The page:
EDIT: Just a heads up, this article contains calorie amounts, weights, descriptions of diets/exercise regimes etc. that some people might find triggering. Feel free to skip it!
The original article is pretty long so if you don't feel like reading that, the interview with TPP is much shorter and covers the main ideas anyway. In the article, Tara Parker-Pope talks about how when people lose weight through dieting, their hormones/body compositions/metabolisms essentially reprogram themselves to promote weight regain. I guess it's basically the same idea as starvation mode in EDs, where the body slows everything way down to sustain itself. After losing weight, people get obsessed with food, food starts tasting better, cravings get more powerful, and hormones kick in to fight the loss. Basically, the bodies of obese people make losing weight and keeping it off Very Hard to do.
There are a few interviews with people who had lost large amounts of weight and are now maintaining their new lower weights, despite biology and genetics working against them. The way they described their lives, though...well, it sounded like my life. Counting calories, tallying every last bite, working out compulsively, calculating cal intakes and burns obsessively. TPP discusses this as a necessary lifestyle change, the way people with epilepsy or high blood pressure or diabetes might follow highly regimented diets in order to control their illnesses. Another article criticizes this approach taken by formerly obese people because their mentality "resembles the symptoms of an eating disorder."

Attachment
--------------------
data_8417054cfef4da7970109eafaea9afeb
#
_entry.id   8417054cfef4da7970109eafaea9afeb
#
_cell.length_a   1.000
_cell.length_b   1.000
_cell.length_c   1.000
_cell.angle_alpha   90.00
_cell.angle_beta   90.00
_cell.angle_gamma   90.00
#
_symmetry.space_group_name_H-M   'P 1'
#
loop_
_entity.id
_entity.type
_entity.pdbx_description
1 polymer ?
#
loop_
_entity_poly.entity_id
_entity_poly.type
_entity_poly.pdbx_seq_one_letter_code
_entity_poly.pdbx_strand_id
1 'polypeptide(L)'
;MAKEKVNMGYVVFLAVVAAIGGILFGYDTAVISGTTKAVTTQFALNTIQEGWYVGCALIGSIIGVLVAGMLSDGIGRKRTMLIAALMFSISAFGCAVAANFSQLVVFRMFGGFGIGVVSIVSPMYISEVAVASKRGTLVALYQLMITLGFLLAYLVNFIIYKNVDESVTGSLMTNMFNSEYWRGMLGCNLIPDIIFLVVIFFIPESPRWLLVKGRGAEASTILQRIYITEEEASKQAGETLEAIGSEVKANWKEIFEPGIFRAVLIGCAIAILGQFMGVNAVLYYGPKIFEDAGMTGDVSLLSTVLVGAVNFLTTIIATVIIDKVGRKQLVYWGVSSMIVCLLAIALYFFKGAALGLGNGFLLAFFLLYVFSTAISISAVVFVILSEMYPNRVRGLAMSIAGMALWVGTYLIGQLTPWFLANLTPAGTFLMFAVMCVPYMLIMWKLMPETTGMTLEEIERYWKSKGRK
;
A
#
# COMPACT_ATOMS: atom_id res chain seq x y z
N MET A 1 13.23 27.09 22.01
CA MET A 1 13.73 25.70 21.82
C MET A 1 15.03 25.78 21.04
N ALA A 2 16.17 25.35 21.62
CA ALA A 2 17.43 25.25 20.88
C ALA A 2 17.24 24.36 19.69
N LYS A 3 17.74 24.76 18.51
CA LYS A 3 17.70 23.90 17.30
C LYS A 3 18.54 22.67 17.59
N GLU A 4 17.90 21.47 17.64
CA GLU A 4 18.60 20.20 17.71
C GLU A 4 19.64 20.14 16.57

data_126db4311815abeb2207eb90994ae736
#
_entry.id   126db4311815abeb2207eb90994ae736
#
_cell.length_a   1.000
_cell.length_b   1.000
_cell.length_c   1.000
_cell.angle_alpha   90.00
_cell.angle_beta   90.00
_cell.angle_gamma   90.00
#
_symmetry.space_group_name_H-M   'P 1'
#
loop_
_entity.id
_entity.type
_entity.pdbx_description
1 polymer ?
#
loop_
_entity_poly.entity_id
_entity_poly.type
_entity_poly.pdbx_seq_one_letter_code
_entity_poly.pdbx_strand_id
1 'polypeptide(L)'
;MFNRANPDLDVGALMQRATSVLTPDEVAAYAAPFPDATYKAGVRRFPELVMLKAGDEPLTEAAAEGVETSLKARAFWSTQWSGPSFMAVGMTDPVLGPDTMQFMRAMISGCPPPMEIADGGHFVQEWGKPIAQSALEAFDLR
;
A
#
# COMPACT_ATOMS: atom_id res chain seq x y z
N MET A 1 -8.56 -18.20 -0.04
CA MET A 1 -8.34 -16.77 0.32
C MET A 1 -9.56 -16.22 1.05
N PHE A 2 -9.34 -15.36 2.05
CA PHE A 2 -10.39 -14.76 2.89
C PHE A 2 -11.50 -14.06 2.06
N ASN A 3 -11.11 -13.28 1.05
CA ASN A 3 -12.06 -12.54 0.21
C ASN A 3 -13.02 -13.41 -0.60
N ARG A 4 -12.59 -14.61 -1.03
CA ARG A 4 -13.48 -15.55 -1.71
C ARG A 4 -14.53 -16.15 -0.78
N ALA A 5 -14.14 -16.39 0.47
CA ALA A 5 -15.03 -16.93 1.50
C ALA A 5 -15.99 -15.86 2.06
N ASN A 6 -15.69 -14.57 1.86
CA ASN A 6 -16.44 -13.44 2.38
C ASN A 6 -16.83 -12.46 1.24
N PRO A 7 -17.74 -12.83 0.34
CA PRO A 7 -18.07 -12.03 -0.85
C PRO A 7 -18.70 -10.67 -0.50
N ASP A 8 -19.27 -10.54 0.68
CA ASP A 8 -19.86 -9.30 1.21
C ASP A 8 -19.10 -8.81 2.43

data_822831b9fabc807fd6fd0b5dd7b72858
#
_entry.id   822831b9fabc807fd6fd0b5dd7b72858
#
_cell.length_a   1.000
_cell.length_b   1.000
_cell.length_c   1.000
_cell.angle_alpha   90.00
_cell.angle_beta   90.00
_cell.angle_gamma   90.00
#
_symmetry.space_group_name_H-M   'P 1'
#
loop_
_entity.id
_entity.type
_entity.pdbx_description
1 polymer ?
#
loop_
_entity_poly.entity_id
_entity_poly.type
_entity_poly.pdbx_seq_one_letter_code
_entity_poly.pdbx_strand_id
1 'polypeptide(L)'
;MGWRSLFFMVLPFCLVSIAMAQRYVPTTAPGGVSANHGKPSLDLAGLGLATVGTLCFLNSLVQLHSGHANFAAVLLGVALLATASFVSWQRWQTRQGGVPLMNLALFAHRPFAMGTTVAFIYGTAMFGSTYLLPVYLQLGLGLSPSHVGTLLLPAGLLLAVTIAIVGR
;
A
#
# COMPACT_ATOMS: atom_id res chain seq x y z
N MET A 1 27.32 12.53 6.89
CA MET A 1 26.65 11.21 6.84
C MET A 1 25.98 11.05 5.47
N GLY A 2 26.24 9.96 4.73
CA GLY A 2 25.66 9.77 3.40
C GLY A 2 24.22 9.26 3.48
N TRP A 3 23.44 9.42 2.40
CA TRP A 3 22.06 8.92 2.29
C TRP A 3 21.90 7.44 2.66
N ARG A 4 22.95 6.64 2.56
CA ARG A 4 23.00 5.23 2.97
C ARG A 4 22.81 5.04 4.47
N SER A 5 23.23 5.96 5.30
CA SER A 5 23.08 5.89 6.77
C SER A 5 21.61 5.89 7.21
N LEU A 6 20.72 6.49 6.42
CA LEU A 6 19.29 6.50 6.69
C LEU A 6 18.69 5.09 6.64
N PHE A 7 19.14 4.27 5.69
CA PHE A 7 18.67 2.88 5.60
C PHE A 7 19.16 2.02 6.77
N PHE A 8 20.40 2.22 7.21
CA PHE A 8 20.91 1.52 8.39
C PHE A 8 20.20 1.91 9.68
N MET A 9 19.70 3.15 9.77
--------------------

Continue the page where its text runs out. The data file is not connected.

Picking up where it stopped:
Since I've never been obese, I honestly can't attest to whether or not this hyper-vigilant approach to eating and exercise is truly the only way to prevent regaining the weight. It sure sounds a lot like an eating disorder, but of course I'm not suggesting that obese people have to "turn anorexic" to lose the weight and keep it off. It is interesting though that obesity carries such a stigma that illnesses like diabetes, hypertension, etc. don't. Plus, the treatment for obesity (constant vigilance in eating and exercise) also seems to carry some stigma, like people are supposed to stay slim and trim without working at it or thinking about it.
This also made me think of my dad, who was allegedly a chubby kid and teenager (although I've seen pictures, and he never looked that big to me) before losing a bunch of weight in college. To this day, he is religious about working out and eating right, and has maintained a slim weight throughout his entire adult life. To me, it seems insane that he would have to be so careful about how much he eats and exercises just to maintain his healthy weight, but maybe he does? My dad was never obese, so I'm not sure how much this applies to the ideas in the NYT article. Plus, he could probably gain a relatively significant amount of weight and still be healthy.
I'm also wondering if it works in reverse, like if a formerly underweight person has to eat more and exercise less to maintain a higher weight than someone who has always maintained that higher weight naturally. But now I'm just thinking through my keyboard, so I'll stop.